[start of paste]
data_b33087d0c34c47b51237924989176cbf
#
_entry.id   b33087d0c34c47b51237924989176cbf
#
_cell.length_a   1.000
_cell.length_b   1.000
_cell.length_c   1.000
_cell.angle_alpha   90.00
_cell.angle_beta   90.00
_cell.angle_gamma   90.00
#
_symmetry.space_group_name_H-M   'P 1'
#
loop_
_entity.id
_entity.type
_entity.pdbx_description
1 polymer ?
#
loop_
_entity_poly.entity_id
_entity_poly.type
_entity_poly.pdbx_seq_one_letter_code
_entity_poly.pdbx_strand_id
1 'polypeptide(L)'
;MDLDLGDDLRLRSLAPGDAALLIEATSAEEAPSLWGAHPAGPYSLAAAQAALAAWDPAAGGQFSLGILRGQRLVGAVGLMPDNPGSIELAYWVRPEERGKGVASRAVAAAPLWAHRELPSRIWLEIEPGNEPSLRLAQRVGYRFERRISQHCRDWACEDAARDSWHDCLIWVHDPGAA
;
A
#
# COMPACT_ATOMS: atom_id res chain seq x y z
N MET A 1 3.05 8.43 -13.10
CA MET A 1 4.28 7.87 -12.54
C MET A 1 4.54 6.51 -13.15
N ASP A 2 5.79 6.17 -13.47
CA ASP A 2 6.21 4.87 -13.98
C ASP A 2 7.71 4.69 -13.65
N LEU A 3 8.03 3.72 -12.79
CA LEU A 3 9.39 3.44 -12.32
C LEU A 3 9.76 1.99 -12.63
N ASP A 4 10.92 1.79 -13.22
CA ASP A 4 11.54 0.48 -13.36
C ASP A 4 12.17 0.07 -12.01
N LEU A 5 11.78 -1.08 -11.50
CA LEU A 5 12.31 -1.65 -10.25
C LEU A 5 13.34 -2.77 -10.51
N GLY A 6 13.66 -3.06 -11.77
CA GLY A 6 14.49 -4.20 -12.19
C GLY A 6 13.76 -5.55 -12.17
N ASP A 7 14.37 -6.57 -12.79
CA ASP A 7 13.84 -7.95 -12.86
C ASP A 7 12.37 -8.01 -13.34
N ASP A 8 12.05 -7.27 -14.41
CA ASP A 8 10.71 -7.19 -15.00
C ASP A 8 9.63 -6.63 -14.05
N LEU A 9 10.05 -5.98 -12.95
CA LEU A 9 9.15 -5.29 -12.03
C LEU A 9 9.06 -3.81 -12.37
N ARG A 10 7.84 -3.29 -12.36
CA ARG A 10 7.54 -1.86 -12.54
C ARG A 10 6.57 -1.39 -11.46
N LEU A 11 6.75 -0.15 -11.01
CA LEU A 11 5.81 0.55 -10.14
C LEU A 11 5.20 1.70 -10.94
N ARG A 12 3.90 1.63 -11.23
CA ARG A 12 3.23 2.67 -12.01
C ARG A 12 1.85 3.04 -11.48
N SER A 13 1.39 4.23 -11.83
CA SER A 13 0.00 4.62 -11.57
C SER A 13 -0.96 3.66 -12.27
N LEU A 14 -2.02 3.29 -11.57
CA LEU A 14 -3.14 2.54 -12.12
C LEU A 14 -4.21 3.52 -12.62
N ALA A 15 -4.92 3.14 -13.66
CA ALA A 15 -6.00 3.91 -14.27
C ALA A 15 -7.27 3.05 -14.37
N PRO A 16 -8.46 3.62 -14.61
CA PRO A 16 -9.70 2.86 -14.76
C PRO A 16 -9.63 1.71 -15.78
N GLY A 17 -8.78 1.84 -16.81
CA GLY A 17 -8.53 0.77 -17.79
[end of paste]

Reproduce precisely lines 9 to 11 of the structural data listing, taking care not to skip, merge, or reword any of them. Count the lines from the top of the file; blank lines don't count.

_cell.angle_beta   90.00
_cell.angle_gamma   90.00
#